Mercedes has made adjustments to the engine in Lewis Hamilton's Formula 1 car after its Brazilian Grand Prix problems and is trialling it in Abu Dhabi practice.
Part way through the Interlagos race, the team feared that an engine failure was imminent on Hamilton's car.
But in-race adjustments made by the team's High Performance Powertrains engineers and Hamilton ensured that it made it to the chequered flag and the race win.
Mercedes has since made some changes to the suspect unit - outside the parameters restricted by the FIA regulations - and Hamilton is running it in Abu Dhabi Friday practice.
After the second session, the data will be reviewed and the team will make a call on whether further action is required.
Mercedes has not made clear whether any potential component changes would be for older parts still available in its 'pool' or would be to new items that would trigger grid penalties
"The problem in Brazil was caused by a failure in the variable inlet system that caused unstable combustion," said a Mercedes spokesperson.
"Engine settings were changed to contain the risk of failure and maximise performance during the race.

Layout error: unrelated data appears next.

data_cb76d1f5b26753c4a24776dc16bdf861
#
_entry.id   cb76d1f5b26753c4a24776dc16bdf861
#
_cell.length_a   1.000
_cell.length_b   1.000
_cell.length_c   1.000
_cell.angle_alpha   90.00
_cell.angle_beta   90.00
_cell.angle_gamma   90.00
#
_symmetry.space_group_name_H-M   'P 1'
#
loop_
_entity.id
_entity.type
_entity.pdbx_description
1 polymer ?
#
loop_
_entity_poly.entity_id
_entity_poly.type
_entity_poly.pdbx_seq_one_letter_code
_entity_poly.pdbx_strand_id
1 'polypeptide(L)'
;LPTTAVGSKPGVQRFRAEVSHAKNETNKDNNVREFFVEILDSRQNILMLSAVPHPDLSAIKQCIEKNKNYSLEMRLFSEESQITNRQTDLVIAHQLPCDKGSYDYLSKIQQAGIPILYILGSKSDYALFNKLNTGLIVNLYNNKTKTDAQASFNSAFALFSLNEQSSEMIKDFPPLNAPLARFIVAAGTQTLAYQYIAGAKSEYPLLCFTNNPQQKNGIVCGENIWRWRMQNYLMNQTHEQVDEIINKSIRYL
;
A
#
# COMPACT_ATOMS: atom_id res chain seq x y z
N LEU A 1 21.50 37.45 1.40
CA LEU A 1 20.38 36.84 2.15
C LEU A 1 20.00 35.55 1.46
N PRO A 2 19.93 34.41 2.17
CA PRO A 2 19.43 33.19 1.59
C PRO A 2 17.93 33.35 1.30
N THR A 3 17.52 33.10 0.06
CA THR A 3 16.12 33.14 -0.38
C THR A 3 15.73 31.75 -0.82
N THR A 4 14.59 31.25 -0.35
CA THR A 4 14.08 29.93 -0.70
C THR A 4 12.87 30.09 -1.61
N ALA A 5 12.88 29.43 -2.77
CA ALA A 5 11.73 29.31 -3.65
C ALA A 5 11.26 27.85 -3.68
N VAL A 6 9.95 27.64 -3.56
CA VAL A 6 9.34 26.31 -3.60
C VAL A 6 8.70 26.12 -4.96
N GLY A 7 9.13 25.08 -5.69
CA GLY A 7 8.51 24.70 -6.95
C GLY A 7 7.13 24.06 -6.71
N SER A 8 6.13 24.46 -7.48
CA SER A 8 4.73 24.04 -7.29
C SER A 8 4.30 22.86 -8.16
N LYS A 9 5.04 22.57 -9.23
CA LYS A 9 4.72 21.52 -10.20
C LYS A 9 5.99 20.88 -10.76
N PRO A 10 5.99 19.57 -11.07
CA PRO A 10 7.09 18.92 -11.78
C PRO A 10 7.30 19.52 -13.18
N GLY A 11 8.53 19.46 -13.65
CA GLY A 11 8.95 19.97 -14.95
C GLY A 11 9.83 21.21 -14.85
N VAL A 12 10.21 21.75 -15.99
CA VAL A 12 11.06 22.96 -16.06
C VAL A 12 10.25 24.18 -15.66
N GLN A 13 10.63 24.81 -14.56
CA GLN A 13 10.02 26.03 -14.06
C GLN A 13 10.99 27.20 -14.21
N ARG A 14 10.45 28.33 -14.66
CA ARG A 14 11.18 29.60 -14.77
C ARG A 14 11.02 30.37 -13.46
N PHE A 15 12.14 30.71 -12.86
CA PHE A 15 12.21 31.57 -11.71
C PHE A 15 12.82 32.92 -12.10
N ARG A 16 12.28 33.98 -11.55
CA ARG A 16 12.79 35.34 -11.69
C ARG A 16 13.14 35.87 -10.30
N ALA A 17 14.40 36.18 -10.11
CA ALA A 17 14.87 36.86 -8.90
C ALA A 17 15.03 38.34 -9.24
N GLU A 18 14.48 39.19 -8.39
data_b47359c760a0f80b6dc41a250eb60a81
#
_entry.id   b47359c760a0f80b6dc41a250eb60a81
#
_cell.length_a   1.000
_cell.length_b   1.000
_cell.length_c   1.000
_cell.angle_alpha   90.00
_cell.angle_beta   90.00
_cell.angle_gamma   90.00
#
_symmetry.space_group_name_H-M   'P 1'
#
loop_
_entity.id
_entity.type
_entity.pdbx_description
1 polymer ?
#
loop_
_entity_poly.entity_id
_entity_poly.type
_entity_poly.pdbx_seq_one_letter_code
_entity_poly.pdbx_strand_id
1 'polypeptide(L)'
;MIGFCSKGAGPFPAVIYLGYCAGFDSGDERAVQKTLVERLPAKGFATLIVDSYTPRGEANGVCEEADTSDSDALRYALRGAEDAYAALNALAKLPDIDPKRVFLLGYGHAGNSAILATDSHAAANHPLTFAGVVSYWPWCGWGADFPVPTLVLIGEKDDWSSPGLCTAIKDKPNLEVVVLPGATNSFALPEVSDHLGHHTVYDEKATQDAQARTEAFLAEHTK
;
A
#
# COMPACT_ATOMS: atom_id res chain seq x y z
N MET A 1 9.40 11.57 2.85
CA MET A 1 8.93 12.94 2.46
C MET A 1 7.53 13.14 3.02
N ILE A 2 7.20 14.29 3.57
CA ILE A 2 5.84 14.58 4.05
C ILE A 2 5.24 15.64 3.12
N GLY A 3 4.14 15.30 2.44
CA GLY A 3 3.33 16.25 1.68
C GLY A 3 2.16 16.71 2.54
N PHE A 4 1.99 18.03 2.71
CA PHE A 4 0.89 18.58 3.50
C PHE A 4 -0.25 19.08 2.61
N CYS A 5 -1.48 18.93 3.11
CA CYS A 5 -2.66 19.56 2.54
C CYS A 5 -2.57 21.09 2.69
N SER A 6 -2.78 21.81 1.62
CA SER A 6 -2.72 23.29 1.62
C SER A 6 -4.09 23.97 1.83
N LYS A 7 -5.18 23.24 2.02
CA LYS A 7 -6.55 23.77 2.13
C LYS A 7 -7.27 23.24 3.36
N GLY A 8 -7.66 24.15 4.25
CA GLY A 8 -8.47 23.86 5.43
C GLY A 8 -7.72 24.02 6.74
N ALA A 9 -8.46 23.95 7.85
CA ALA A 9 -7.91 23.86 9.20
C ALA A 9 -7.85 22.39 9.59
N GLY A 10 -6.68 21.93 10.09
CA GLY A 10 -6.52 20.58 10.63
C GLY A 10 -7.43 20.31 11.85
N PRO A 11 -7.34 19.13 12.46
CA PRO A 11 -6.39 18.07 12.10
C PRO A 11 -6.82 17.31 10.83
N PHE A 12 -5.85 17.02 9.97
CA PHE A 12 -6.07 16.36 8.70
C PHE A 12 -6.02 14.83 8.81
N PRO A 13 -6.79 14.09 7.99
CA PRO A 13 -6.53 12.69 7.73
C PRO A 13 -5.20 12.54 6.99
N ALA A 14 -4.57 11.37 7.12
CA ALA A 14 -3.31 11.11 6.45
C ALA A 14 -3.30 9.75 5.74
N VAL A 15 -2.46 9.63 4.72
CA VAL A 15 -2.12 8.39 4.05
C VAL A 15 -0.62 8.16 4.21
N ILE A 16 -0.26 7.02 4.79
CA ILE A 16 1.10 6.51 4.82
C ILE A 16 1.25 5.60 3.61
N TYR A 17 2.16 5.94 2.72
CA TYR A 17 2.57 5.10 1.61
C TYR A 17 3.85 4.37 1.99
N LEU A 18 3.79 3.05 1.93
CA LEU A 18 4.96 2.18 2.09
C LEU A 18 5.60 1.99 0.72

"We have made hardware changes outside the sealed perimeter and we are running that engine (PU3) today. Data will be reviewed after FP2 to make sure all is OK."
Valtteri Bottas, who is also using a high-mileage engine this weekend, remains confident that Mercedes will still have good performance despite using older parts.
"We are both sticking with the old engines that we used in Brazil at least on Friday when we will check if everything is OK," said Bottas on Thursday.
"At the moment everything looks fine, we should be able to do that, but we can confirm that during Friday.
"We are quite confident. Of course it is not the same as having brand new engines, but I am sure we are not the only ones at the end of the year running quite old engines."